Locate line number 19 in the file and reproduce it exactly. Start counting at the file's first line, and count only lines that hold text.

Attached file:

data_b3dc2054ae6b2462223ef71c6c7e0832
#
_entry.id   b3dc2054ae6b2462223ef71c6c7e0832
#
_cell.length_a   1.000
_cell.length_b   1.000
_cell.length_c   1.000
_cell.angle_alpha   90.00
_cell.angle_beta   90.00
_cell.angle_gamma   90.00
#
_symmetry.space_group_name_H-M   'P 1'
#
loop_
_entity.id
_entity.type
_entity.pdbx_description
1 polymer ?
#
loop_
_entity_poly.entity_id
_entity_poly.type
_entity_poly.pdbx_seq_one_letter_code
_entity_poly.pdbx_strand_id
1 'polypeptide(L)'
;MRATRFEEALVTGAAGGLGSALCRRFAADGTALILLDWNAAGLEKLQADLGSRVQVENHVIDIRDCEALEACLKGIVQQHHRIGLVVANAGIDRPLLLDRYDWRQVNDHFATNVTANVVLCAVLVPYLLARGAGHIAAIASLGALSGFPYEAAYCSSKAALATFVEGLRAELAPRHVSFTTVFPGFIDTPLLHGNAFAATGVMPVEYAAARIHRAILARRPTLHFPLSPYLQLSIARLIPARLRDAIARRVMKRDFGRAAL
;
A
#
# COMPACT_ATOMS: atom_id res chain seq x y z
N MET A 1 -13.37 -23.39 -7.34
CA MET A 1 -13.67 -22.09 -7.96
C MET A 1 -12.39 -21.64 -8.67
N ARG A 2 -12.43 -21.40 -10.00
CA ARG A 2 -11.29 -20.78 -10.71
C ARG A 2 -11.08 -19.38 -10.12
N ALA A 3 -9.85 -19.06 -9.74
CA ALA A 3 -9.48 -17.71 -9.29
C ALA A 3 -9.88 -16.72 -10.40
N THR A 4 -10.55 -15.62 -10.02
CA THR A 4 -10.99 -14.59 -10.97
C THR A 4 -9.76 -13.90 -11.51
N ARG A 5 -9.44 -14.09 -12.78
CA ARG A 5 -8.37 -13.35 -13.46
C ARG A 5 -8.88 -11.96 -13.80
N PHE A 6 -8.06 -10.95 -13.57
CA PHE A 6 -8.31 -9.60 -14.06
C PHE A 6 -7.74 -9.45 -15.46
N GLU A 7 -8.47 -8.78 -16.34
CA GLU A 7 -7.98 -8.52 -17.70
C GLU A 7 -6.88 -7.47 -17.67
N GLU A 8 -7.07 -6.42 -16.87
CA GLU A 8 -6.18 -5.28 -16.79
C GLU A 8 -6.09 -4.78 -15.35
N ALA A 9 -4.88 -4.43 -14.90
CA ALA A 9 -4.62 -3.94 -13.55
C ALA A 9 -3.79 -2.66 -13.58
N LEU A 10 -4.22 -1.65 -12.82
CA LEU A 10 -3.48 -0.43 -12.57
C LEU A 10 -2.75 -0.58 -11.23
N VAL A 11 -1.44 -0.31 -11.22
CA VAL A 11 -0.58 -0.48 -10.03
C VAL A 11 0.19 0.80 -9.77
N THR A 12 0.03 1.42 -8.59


#